From architecture to contemporary art, Barcelona bursts at the seams with artistic excellence. For culture vultures, it’s an absolute dream but with so many sites to see, narrowing down what to prioritise can be an issue if you’re short on time. Here’s the best Barcelona cultural landmarks to check out and spoiler: there’s a lot of Gaudi.
This otherworldly structure on Passeig de Gracia is one of the most photographed buildings in Barcelona – and with good reason. Widely regarded as the famed architect Gaudi’s best work, this skeletal home has been described as a dragon with its undulating spinal roof and it only gets better inside with its gorgeous modernist detailing. Unsurprisingly, it’s a UNESCO World Heritage Site – so there’s one off the bucket list.
There’s no describing the chills you get when walking into Sant Pau’s main courtyard, which is lined with Art Nouveau buildings straight out of another century. As a UNESCO World Heritage Site, it’s always filled with tourists keen to drink in its grandeur and there’s lots to see. From exhibitions at the Sant Salvador Pavilion to its mysterious underground tunnels, it’s easy to spend an entire afternoon here before you’ve even realised it.
Venture out to CaixaForum, a former textile factory which has since been given a second lease on life as one of Barcelona’s most exciting artistic venues. It houses both permanent and temporary art collections with the likes of Dali, Goya, Delacroix and Lucien Freud gracing its walls. Beyond that, the building itself has been named a Historical Monument of Interest and remains significant to Catalan creativity today.
This unique UNESCO World Heritage Site is an architectural marvel and – you guessed it – another one of Gaudi’s creations. Its name translates to ‘the stone quarry’ and is true to the architect’s distinctive style with undulating walls, attention-grabbing chimneys and a breathtaking roof terrace covered in ceramic and glass mosaics (which doubles as a great place to see the city from). Due to the ambitious nature of the building, Gaudi actually had to design all of its furniture and they’re all preserved beautifully to this day.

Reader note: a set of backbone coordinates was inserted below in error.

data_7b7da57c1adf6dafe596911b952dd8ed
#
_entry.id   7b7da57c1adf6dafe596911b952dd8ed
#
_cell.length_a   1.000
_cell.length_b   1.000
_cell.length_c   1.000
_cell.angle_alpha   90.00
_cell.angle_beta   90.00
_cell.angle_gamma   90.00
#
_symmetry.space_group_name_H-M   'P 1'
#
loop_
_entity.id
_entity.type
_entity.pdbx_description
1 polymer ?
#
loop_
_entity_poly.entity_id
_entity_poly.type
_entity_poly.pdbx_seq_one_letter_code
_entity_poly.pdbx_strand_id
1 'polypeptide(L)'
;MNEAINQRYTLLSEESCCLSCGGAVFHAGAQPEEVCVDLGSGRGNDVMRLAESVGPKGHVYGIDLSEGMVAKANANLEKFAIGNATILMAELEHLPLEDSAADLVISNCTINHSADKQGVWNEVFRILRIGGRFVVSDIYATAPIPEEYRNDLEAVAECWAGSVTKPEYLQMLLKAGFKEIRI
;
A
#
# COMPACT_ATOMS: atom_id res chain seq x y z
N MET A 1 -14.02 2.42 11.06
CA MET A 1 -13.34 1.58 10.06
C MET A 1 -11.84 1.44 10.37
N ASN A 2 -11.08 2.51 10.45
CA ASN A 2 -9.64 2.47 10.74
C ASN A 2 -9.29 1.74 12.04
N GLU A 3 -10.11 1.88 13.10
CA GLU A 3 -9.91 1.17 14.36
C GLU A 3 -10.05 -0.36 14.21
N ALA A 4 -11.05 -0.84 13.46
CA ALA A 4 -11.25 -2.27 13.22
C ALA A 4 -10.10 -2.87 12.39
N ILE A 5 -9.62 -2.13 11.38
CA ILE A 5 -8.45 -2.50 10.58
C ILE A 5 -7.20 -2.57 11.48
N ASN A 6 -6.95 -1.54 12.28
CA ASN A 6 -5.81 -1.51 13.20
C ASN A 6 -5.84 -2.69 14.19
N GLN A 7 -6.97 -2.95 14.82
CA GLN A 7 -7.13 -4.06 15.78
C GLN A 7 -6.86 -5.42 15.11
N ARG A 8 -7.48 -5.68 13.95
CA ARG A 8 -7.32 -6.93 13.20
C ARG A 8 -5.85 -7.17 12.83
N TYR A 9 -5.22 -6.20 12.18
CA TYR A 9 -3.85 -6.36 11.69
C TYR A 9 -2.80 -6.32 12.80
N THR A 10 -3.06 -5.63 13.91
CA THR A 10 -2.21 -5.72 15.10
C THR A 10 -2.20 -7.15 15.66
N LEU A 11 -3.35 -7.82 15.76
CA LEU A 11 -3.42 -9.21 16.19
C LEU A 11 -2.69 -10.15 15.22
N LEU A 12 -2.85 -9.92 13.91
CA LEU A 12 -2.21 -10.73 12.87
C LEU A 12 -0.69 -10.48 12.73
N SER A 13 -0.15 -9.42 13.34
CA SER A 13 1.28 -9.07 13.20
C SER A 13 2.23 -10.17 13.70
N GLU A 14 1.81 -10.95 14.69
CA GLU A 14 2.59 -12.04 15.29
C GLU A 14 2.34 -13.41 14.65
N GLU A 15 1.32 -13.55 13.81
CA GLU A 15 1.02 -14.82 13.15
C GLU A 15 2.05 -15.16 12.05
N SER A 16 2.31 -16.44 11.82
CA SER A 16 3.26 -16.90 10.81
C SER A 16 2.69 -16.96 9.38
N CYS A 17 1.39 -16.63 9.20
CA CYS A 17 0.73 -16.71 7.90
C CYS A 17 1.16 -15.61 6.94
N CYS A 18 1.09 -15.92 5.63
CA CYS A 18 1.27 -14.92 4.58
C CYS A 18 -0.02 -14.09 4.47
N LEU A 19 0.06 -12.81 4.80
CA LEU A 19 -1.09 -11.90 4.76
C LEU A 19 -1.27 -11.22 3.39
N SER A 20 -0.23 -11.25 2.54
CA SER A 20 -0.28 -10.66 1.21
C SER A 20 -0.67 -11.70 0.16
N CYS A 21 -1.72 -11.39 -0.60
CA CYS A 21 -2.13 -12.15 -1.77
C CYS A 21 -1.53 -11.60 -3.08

As the champion of Catalan culture, it’s no surprise that Gaudi’s crypt is as superb as his vast architectural portfolio. Designed by Gaudi on commission by Eusebio Guell, Guell gave him no limitations on the project and Gaudi ran with it – as only Gaudi could. He blended together his life’s work of architectural styles to create the masterpiece which he said should have rivalled La Sagrada Familia had it been finished. It has been designated a Heritage of Cultural Interest and a UNESCO World Heritage Site since.
Only a few people have had the luck to grace this art nouveau building’s halls, as it was only reopened to the public last year after an entire century. With stained glass windows, paintings and an amazing facade, there’s an entire rooftop exhibition dedicated to the Catalan architect Puig i Cadafalch who designed the structure (as well as those who lent him a hand). You’ll be able to spot it easily from a distance, tip: it’s the building that looks like a little spiky castle.
The likes of Pavarotti and Domingo have filled this historical opera house with the sheer power of their voices and thousands of culture vultures have poured over in nearly 200 years, filling its crimson seats. Designed by Miquel Garriga i Roca, the Renaissance style theatre is a feast for the senses with its gilded horseshoe theatre and sparkling mirror hall. Luckily, they offer a free guided tour if you’ve got a Barcelona Pass and you’ll be taken behind the scenes of the working theatre.
Looking for a place to sightsee, drink and be merry? Poble Espanyol is your best bet for a cultural afternoon. This tightly packed area is a mish-mash of independent boutiques, museums, restaurants and workshops perfect for poking your head in. If you’re an architecture buff, the Architectural Museum is a must-visit while contemporary art lovers should head to the Fran Daurel Museum for their fill. Don’t forget check out the sculptural garden before grabbing a souvenir and a bite at one of the nearby establishments.
Forget Madame Tussaud’s – Museu de Cera de Barcelona is Catalonia’s own take on wax museums and they do it pretty well. Like the famed chain, this neoclassical museum displays lifelike wax figures and has a collection of over three hundred. Say hi to Salvador Dali with his iconic twirled moustache and witness the beauty of Cleopatra up close.
Even though it’s not technically done, Gaudi’s final work is an iconic feature of Barcelona’s skyline and attracts thousands of tourists every year. This breathtaking place of worship is true to Gaudi’s signature surreal yet organic style, with coral-like towers reaching up to the sky and a new marvel around every corner. While it’s still technically under construction, visitors are allowed to step into its halls and explore the architectural masterpiece.